KALAMAZOO, Mich. -- Kalamzoo College, local police and the FBI are looking into death threats and hate speech found on the school's website.
"One of the things the internet allows us to do is to make statements and not be responsible for the statements we make," Eileen Wilson-Oyelaran, Kalamazoo College's president told FOX 17.
The statements and pictures were posted Wednesday morning, just after midnight. It prompted administrators to call a campus wide closed-door meeting hours later.
"The chapel was absolutely full. We actually had people outside," she said.
Wilson-Oyelaran said, "Our student commission website had entries that were completely objectionable and antithetical that everything the college believes."
Posted through Google Docs on the website, she said there were racial and gender epithets, anti-semitic, islamophobic, and homophobic statements and pictures. The author was anonymous.
"Any button that could have been pushed was pushed by the images and the language in these entries and there's was also one that felt like a very direct threat to our faculty," she explained.
The person wrote that Thursday morning they planned to "start systematically executing faulty at Kalamazoo U. That will teach them the value of campus carry." The campus doesn't allow weapons on school property. A media spokesperson said one student is known to advocate for concealed carry. His request to change the policy has been denied and just last week, he reportedly flashed a holster at a group of students.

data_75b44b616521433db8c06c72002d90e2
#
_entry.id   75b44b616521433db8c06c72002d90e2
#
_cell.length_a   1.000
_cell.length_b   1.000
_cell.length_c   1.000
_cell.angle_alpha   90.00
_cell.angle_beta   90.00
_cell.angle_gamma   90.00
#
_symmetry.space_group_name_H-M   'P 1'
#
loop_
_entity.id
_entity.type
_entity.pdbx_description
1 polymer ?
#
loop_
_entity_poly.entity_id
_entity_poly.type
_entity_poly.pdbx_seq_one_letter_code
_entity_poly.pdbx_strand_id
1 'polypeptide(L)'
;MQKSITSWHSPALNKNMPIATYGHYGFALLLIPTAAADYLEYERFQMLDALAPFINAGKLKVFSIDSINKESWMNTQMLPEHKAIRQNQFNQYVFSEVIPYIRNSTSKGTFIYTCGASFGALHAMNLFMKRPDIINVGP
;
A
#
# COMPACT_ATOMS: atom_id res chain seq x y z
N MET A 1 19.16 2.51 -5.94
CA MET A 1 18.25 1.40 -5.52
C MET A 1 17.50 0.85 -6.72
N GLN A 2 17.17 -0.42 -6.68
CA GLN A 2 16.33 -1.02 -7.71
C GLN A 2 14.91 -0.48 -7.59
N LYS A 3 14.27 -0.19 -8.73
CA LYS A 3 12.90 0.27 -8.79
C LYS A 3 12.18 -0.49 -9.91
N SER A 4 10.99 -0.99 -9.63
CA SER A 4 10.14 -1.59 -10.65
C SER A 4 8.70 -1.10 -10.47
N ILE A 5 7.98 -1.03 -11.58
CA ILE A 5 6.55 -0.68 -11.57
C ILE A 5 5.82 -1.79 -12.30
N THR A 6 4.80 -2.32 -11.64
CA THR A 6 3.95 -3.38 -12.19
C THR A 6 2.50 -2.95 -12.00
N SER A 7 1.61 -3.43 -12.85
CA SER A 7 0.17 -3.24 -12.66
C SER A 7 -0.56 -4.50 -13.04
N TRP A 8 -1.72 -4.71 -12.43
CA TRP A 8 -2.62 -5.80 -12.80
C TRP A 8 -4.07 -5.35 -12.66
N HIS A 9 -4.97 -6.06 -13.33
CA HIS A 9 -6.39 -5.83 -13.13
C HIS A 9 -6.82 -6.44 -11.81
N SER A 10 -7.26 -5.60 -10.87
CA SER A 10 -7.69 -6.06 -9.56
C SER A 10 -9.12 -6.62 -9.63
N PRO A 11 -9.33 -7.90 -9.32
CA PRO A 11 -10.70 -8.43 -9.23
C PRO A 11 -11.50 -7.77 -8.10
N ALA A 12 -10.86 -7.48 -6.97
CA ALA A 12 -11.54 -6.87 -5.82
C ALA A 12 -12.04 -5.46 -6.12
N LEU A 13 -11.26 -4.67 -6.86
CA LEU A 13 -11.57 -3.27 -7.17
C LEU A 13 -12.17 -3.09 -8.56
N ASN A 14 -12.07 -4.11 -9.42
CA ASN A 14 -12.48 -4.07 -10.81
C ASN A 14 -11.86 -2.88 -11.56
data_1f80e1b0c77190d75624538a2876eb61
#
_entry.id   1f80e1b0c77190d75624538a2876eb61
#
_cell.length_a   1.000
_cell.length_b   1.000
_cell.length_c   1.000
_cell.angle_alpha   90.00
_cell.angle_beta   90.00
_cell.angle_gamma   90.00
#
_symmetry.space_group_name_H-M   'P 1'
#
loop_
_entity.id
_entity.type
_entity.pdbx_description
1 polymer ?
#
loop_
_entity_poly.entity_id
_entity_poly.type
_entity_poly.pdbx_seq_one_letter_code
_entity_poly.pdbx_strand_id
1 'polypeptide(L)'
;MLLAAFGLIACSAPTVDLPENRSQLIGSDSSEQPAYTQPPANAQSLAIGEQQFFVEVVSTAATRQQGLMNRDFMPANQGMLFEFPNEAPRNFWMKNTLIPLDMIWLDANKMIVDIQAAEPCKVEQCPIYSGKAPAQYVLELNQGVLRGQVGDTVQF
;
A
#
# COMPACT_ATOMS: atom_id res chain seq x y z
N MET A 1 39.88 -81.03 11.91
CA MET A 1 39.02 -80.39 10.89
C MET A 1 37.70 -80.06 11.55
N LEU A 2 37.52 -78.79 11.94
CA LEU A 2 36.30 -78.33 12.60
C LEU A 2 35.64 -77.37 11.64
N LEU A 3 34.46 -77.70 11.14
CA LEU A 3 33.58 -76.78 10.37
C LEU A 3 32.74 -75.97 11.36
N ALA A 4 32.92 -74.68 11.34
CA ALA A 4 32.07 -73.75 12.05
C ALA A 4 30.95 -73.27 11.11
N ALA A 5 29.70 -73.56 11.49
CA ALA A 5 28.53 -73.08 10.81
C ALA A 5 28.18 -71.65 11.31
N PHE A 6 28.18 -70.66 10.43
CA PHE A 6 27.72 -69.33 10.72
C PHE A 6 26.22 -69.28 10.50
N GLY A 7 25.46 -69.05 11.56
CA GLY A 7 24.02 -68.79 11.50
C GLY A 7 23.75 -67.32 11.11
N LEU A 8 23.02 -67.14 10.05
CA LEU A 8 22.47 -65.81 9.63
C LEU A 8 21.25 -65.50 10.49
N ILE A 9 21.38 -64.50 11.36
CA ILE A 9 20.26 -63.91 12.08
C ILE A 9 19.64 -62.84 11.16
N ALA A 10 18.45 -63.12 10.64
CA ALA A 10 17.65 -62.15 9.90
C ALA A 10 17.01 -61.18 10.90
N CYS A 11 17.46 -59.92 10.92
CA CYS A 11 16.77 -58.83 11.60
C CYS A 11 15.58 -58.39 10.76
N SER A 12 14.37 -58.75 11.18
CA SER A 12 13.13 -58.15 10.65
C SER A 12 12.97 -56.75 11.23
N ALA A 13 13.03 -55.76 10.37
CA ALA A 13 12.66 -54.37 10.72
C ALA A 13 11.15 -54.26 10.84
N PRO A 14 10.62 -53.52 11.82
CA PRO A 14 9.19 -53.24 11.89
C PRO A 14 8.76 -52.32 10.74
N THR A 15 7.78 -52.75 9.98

Wilson-Oyelaran said administrators told students (at the meeting) what actions are being taken to ensure campus safety. She said everyone in attendance had a chance to tell their own experiences.
"I think that one of the things that happens in a situation like this is everyone becomes frightened, and if you're not careful you fracture as a community, looking for someone to blame rather than coming together as a community and deciding how you can move forward," she explained.
Kalamazoo Public Safety officers were also in attendance. We've learned that patrols have increased. Wilson-Oyelaran said administrators believe the threat is not credible. However, she said they take every threat seriously.
Now an important conversation has been started, and she said the campus community can start thinking about "who does this kind of thing and why? And if you really believe everything you said in that post, come here to our community and say it to our faces."
Kalamazoo Public Safety and the school are looking at Internet Protocol addresses, better known as IP addresses. They've asked for assistance from the FBI.
Wilson-Oyelaran said K College did not cancel classes today. Some individual professors did and accomodated students who felt uncomfortable going to class.